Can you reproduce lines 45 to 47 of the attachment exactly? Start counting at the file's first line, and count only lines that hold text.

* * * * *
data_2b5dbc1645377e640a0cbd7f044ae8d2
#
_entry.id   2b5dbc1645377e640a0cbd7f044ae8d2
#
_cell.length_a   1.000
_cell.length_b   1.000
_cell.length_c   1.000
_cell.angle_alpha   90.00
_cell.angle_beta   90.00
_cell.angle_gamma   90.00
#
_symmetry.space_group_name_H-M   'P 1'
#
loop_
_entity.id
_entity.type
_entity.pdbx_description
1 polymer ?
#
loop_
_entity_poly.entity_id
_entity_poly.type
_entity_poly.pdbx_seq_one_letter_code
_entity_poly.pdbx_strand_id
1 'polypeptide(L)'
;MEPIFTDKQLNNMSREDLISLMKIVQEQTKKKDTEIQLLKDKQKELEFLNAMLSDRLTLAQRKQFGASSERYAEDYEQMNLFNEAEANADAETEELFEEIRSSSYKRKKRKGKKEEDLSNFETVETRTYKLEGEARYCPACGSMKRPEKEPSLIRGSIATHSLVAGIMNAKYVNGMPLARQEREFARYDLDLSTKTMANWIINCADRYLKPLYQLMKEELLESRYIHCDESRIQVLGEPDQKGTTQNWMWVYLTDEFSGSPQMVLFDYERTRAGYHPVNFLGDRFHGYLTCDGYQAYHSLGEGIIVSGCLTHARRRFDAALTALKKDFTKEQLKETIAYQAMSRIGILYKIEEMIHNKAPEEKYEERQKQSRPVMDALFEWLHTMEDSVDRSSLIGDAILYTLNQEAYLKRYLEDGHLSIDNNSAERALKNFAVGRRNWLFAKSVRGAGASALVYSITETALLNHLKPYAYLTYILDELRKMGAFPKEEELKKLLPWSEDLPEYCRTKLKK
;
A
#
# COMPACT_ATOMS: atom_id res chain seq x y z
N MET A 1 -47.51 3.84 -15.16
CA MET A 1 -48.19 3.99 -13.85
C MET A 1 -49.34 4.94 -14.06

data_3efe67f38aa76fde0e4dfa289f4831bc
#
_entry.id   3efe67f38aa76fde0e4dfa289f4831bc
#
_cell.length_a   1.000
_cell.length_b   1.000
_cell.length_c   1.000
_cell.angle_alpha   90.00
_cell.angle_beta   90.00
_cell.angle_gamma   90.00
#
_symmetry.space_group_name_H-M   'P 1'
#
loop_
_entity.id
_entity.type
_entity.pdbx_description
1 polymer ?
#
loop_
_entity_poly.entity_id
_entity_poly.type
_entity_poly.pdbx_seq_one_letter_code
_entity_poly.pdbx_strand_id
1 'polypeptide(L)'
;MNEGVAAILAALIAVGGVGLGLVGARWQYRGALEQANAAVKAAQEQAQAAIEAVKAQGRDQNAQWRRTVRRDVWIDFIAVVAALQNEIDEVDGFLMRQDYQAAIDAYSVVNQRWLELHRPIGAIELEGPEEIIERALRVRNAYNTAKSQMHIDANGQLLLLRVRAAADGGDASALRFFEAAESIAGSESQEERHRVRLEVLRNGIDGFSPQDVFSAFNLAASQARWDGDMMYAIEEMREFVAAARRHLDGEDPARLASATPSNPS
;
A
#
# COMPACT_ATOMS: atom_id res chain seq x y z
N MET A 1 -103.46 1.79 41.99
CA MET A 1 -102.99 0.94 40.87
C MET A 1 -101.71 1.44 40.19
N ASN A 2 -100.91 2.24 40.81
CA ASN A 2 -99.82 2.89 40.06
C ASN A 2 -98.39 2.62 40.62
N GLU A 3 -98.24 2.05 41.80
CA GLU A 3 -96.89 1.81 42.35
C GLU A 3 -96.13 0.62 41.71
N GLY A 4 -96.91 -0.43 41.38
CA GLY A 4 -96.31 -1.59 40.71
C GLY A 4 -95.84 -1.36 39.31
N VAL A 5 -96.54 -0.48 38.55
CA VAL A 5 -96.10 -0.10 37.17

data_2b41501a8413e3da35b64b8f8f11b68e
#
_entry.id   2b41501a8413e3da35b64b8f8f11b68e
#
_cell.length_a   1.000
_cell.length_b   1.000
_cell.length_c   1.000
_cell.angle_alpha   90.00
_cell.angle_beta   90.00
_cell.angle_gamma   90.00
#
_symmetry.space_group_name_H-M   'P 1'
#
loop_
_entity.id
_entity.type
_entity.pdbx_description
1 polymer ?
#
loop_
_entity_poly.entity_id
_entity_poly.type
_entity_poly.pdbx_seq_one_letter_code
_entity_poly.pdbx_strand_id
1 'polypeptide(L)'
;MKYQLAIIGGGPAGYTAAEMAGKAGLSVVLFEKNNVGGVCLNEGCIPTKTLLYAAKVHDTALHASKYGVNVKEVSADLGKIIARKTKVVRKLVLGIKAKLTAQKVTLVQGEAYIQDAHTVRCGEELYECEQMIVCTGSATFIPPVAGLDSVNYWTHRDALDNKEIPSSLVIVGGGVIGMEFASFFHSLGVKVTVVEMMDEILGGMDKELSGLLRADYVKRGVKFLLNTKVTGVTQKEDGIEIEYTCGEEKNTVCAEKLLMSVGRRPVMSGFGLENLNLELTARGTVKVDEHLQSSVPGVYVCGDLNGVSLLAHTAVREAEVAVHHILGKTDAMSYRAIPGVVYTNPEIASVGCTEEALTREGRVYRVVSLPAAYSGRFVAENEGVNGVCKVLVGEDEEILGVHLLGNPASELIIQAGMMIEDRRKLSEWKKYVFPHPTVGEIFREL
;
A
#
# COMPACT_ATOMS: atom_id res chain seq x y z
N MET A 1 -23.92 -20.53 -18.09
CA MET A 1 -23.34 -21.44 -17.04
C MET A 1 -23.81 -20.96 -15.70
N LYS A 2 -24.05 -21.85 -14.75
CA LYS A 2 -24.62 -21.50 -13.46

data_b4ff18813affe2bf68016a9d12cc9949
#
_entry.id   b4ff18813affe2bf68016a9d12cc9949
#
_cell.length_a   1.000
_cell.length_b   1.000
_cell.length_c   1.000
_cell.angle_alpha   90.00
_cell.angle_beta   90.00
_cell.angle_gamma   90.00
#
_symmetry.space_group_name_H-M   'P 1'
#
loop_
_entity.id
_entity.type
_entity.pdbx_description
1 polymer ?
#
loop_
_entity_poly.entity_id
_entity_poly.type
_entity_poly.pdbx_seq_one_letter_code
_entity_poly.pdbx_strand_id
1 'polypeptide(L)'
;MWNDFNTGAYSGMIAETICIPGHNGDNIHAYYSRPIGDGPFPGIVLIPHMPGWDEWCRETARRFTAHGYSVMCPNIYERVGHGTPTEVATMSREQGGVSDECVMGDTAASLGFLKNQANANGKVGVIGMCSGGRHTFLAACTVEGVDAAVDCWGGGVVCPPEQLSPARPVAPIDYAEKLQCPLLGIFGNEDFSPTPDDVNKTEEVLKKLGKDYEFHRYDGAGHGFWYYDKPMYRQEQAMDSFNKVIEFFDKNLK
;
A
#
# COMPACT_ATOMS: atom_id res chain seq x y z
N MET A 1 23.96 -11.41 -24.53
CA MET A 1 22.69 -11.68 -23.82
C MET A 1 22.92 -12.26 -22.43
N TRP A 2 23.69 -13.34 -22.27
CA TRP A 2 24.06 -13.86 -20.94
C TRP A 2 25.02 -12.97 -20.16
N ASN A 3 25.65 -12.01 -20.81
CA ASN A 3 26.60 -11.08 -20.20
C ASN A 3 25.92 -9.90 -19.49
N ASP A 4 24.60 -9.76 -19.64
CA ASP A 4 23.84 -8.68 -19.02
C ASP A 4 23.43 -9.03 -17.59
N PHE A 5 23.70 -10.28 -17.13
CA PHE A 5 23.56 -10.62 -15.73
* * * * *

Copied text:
_symmetry.space_group_name_H-M   'P 1'
#
loop_